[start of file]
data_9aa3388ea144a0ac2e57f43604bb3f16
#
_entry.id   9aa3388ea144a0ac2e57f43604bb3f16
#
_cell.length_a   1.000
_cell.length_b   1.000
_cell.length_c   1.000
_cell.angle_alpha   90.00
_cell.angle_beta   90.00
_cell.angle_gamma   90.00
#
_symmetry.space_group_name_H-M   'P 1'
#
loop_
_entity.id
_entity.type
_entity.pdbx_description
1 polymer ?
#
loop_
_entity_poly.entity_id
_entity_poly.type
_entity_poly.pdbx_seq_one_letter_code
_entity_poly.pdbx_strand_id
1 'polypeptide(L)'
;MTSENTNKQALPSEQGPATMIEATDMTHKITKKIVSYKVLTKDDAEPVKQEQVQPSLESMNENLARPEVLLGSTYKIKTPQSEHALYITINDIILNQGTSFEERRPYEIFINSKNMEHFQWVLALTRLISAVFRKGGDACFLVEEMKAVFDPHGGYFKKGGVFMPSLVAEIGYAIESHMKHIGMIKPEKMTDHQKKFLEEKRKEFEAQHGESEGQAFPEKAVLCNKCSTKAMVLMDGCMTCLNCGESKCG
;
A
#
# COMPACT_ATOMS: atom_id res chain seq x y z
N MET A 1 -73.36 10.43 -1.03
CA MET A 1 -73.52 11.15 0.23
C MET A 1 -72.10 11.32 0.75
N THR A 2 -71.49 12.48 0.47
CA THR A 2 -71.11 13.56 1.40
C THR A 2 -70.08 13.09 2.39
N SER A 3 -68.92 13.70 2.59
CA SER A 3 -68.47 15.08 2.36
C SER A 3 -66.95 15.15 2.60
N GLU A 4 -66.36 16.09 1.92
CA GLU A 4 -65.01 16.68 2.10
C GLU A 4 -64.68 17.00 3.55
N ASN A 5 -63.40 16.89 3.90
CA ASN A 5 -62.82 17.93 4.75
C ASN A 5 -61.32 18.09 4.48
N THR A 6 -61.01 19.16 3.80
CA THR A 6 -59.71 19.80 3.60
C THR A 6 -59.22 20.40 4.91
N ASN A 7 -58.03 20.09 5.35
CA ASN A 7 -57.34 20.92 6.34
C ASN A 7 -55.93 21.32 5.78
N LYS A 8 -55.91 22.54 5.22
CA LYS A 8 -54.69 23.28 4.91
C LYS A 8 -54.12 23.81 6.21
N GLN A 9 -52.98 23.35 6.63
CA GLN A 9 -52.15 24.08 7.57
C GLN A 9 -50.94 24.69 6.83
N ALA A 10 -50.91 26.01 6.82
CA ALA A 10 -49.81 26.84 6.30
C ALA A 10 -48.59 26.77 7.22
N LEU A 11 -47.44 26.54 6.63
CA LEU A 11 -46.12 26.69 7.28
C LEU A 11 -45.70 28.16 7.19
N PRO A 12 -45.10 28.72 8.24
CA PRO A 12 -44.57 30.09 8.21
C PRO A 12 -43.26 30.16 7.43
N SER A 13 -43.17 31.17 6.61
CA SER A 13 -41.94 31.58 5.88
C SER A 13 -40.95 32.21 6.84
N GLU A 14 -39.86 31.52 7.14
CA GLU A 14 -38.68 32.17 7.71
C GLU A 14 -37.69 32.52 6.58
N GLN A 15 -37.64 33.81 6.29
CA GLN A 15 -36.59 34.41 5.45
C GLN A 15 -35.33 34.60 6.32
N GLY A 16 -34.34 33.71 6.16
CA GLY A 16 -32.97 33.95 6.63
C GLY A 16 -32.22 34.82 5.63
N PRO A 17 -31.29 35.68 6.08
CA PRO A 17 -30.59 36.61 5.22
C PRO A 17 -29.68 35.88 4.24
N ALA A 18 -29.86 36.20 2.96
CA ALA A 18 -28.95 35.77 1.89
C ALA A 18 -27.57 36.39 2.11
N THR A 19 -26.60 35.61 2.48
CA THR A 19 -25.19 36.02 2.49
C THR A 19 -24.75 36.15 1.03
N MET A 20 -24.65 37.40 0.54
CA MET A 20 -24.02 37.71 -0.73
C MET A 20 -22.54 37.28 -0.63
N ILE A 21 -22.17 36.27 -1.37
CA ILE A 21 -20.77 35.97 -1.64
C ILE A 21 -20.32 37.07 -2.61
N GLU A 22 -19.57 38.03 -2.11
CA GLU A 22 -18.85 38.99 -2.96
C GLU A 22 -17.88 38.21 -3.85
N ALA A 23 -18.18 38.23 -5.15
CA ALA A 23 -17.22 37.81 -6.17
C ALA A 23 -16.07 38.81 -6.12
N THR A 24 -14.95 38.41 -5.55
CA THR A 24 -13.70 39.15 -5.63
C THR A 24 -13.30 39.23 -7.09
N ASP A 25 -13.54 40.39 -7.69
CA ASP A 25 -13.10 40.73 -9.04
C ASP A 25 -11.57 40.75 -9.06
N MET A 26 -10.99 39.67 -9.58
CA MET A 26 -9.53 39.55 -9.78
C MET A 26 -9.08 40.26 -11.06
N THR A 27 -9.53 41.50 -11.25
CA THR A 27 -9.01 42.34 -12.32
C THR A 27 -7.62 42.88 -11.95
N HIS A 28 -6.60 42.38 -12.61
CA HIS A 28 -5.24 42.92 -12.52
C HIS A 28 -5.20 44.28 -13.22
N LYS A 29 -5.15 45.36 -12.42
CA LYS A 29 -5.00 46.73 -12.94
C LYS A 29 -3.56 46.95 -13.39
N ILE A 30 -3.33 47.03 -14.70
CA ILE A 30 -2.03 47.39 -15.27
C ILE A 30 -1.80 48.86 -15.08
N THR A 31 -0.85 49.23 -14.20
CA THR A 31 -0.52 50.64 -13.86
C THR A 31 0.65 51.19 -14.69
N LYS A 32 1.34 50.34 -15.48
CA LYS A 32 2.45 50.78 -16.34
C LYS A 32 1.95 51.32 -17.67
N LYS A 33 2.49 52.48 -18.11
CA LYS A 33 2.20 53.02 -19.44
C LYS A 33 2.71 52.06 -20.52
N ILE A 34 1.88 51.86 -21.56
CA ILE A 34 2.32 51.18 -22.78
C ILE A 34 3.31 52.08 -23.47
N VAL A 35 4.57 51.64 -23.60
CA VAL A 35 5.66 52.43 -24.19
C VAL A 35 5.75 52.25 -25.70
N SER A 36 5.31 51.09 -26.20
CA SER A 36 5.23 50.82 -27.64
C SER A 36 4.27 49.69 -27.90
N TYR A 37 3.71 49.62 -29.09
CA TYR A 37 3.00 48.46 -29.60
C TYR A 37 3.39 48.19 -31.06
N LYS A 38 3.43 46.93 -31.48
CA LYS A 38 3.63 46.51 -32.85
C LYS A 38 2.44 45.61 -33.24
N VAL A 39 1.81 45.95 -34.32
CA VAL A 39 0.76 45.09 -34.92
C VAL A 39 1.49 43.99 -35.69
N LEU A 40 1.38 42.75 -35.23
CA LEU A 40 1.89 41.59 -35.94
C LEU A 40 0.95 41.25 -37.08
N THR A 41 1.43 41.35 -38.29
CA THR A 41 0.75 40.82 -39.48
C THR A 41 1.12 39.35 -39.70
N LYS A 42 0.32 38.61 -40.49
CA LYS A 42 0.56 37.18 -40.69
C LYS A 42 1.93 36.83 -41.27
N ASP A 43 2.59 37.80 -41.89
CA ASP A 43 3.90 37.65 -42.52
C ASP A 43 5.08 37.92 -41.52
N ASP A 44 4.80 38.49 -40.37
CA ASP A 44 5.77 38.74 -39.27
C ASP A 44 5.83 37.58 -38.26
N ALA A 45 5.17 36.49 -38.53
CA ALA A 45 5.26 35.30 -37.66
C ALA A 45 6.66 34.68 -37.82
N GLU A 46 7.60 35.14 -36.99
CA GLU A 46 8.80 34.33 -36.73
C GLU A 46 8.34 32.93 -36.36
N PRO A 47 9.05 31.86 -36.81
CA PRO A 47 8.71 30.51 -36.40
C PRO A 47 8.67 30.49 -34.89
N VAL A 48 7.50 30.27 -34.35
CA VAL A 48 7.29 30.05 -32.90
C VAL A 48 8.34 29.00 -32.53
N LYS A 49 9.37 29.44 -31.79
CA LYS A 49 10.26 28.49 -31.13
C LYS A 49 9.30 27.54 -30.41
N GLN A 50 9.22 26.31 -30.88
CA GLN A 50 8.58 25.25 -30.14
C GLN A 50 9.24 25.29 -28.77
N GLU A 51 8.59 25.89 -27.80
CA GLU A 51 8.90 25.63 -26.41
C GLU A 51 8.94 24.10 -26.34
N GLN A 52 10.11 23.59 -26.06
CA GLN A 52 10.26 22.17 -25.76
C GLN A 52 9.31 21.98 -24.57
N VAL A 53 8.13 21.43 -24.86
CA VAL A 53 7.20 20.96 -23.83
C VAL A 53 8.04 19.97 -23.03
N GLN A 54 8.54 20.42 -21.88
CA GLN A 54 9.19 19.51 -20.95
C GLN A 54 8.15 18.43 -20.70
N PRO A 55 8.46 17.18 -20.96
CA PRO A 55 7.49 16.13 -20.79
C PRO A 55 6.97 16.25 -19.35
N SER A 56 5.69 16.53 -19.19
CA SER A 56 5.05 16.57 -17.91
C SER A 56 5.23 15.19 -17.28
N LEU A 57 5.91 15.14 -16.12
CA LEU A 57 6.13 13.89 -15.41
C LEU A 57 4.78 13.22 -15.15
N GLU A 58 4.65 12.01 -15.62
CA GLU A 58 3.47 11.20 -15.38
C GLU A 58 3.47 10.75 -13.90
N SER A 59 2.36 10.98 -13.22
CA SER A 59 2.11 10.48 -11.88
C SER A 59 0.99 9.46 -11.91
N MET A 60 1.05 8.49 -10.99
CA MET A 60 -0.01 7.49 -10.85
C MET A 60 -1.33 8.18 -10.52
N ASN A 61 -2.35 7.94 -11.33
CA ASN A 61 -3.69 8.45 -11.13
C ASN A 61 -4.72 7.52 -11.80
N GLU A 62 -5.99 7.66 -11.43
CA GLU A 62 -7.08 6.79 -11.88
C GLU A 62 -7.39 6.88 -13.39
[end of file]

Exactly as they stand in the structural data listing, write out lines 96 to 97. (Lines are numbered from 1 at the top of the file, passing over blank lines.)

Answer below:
C GLU A 22 -17.88 38.21 -3.85
N ALA A 23 -18.18 38.23 -5.15